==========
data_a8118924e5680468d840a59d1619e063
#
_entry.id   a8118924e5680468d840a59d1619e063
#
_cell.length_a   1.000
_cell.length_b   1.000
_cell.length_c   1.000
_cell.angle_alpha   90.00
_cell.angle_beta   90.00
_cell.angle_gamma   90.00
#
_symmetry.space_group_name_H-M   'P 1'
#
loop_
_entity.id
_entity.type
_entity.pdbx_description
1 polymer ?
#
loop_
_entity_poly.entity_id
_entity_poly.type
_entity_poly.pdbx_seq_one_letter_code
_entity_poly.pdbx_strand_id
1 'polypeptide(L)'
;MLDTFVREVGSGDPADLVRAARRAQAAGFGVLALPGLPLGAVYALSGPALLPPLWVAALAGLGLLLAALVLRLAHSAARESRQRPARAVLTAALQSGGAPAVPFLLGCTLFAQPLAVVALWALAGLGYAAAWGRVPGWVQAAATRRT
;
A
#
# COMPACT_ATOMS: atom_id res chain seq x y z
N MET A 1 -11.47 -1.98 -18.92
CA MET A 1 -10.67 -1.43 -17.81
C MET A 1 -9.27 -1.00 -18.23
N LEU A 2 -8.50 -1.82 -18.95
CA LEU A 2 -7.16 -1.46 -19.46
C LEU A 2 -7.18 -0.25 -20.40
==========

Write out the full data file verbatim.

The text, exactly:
data_a8118924e5680468d840a59d1619e063
#
_entry.id   a8118924e5680468d840a59d1619e063
#
_cell.length_a   1.000
_cell.length_b   1.000
_cell.length_c   1.000
_cell.angle_alpha   90.00
_cell.angle_beta   90.00
_cell.angle_gamma   90.00
#
_symmetry.space_group_name_H-M   'P 1'
#
loop_
_entity.id
_entity.type
_entity.pdbx_description
1 polymer ?
#
loop_
_entity_poly.entity_id
_entity_poly.type
_entity_poly.pdbx_seq_one_letter_code
_entity_poly.pdbx_strand_id
1 'polypeptide(L)'
;MLDTFVREVGSGDPADLVRAARRAQAAGFGVLALPGLPLGAVYALSGPALLPPLWVAALAGLGLLLAALVLRLAHSAARESRQRPARAVLTAALQSGGAPAVPFLLGCTLFAQPLAVVALWALAGLGYAAAWGRVPGWVQAAATRRT
;
A
#
# COMPACT_ATOMS: atom_id res chain seq x y z
N MET A 1 -11.47 -1.98 -18.92
CA MET A 1 -10.67 -1.43 -17.81
C MET A 1 -9.27 -1.00 -18.23
N LEU A 2 -8.50 -1.82 -18.95
CA LEU A 2 -7.16 -1.46 -19.46
C LEU A 2 -7.18 -0.25 -20.40